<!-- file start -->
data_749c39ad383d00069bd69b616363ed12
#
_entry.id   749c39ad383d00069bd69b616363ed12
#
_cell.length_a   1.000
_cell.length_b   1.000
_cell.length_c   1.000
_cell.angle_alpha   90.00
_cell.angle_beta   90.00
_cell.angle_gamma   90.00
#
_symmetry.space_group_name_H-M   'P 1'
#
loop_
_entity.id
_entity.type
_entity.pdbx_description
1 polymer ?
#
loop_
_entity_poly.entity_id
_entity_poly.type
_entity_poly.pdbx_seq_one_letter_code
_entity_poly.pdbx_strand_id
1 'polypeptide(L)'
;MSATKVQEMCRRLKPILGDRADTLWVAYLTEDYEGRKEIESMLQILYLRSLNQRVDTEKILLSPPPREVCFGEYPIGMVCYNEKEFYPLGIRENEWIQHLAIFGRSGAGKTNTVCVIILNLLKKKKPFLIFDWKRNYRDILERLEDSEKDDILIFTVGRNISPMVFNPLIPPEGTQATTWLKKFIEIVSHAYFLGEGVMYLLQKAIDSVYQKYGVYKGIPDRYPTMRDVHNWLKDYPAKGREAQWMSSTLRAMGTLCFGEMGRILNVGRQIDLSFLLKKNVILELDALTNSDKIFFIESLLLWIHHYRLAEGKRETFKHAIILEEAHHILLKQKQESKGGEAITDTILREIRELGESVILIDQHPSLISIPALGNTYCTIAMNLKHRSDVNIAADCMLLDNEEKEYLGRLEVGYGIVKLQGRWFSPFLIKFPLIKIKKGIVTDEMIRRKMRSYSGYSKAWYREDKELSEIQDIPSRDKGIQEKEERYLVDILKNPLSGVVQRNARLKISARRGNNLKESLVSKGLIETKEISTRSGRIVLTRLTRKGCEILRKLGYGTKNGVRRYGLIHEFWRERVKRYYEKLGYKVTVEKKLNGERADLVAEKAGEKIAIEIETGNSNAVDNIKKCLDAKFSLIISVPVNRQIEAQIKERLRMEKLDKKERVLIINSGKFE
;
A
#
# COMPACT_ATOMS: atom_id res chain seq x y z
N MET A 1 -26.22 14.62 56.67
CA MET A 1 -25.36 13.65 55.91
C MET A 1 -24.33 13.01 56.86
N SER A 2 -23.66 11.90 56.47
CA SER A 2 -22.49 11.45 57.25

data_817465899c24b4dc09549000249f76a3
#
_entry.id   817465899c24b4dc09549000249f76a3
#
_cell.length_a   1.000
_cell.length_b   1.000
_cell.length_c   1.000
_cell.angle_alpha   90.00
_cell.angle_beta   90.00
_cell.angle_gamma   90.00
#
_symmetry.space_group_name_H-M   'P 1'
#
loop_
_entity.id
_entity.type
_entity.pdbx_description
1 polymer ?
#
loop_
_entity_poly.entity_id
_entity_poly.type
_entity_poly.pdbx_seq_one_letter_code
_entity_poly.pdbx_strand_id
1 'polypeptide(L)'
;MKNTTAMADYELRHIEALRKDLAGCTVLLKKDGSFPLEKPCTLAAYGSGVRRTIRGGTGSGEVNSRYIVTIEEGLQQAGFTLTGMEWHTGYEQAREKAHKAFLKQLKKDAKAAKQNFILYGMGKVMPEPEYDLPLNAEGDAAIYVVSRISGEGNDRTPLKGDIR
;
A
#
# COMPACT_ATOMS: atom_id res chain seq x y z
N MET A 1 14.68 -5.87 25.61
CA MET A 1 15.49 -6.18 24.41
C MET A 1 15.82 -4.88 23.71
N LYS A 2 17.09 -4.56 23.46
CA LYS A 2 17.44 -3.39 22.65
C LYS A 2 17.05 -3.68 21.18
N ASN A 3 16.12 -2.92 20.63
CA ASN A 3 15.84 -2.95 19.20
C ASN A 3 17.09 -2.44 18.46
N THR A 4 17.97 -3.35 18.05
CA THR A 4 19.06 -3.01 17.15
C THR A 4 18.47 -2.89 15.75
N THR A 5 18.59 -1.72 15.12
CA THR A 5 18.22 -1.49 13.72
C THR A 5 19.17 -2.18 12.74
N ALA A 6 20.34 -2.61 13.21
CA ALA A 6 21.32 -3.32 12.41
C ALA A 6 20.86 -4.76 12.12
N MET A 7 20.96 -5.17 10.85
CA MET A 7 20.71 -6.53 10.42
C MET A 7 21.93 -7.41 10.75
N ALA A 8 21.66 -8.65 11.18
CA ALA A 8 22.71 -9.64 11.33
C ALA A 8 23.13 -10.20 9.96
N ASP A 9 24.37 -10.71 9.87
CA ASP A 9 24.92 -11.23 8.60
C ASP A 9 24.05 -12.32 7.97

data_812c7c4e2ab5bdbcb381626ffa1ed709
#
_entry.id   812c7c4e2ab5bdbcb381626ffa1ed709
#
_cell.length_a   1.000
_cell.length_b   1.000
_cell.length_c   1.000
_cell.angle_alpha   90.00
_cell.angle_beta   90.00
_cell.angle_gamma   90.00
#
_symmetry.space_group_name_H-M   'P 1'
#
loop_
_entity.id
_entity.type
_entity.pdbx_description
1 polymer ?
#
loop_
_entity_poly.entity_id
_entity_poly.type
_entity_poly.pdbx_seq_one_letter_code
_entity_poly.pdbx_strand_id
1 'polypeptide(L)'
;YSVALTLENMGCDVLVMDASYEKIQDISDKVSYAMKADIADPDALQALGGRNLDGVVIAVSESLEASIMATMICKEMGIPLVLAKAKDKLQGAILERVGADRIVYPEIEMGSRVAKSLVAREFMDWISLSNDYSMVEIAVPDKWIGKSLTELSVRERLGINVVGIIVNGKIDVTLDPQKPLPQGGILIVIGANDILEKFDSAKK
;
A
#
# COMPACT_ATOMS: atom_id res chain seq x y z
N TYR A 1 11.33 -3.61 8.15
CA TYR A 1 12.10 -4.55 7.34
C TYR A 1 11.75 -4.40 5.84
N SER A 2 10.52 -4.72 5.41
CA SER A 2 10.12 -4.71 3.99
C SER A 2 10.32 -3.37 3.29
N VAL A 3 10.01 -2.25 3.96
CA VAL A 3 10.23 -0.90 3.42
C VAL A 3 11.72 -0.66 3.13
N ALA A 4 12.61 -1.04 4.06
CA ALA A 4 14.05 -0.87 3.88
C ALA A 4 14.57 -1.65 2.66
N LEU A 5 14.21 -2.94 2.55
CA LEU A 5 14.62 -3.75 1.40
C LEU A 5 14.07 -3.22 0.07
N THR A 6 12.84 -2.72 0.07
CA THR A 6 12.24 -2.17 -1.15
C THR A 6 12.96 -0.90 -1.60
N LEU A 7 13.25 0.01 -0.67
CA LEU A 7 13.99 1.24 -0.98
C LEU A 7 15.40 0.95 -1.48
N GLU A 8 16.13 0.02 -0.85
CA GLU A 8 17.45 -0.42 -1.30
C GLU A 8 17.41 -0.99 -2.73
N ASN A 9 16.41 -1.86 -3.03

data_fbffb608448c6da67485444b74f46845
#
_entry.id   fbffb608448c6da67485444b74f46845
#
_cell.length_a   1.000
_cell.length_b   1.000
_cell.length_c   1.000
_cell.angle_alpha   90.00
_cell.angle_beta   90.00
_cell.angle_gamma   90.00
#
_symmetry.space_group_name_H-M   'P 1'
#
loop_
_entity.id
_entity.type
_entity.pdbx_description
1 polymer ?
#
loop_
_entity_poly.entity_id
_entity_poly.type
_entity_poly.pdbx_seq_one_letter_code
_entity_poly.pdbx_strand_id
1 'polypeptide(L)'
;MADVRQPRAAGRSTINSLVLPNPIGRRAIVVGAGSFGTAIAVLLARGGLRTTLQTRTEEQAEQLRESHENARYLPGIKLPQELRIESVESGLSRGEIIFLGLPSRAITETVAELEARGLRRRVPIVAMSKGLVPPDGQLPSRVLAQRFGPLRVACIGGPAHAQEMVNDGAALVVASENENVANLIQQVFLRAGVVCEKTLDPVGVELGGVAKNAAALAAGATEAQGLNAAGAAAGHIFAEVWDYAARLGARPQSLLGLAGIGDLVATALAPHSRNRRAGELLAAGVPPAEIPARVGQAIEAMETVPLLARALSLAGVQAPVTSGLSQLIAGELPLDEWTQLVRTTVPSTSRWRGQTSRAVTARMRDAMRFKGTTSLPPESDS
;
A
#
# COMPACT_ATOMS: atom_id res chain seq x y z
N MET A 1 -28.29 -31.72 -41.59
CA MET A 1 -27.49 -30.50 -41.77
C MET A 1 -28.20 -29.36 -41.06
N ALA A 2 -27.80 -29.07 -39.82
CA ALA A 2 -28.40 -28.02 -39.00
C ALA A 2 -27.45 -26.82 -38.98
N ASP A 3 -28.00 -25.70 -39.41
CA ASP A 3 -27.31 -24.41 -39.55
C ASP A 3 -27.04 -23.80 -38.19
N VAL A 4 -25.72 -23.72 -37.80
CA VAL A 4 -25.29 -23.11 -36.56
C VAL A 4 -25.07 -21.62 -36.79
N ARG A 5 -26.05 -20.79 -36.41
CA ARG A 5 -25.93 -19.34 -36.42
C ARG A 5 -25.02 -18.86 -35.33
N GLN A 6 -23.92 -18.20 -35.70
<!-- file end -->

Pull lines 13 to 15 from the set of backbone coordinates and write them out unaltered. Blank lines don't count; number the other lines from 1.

#
loop_
_entity.id